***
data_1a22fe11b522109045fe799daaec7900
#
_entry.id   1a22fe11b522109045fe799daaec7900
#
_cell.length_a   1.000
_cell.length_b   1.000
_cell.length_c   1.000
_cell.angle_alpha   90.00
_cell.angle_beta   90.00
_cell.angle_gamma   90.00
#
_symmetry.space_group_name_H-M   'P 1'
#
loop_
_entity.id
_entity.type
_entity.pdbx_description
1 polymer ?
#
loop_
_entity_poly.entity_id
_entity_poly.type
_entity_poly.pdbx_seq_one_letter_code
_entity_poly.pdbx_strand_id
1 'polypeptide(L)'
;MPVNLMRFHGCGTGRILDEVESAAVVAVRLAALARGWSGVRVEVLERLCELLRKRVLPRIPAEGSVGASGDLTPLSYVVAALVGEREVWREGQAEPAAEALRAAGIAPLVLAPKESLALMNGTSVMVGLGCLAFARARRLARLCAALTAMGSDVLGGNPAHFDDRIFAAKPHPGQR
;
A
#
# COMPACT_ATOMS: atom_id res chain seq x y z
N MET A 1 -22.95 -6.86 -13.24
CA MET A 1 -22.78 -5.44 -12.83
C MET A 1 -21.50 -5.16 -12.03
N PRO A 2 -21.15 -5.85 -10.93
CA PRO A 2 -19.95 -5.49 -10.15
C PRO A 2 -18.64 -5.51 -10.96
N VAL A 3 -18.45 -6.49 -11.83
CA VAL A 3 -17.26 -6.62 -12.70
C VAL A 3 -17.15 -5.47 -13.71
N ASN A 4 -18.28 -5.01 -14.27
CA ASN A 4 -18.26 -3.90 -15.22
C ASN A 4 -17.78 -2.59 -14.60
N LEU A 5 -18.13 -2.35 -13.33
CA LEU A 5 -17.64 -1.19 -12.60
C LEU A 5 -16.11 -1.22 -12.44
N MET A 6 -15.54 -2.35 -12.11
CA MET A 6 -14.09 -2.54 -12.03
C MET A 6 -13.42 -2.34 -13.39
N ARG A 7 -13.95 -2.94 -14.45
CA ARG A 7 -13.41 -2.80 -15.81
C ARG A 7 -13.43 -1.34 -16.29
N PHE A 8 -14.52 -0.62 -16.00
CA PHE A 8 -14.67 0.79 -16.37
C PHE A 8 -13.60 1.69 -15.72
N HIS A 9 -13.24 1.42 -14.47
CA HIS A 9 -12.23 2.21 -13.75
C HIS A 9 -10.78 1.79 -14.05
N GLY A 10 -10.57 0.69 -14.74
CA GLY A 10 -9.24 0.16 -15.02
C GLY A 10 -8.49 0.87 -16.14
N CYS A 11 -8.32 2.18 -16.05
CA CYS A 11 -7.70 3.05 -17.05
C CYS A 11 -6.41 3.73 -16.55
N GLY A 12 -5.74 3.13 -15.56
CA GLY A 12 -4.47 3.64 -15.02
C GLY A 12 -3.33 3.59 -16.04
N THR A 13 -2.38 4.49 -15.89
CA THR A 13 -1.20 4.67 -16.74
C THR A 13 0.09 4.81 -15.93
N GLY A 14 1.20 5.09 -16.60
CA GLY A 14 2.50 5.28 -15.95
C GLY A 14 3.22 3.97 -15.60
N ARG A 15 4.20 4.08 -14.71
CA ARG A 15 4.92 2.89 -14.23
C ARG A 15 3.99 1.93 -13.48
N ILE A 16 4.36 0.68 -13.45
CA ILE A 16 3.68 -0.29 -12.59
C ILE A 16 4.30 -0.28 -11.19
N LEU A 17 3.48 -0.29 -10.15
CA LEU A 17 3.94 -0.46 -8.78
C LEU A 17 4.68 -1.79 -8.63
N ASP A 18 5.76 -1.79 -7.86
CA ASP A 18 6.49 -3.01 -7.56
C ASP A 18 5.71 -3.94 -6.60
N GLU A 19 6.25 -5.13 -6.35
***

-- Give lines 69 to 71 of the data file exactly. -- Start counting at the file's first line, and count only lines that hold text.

C THR A 13 0.09 4.81 -15.93
N GLY A 14 1.20 5.09 -16.60
CA GLY A 14 2.50 5.28 -15.95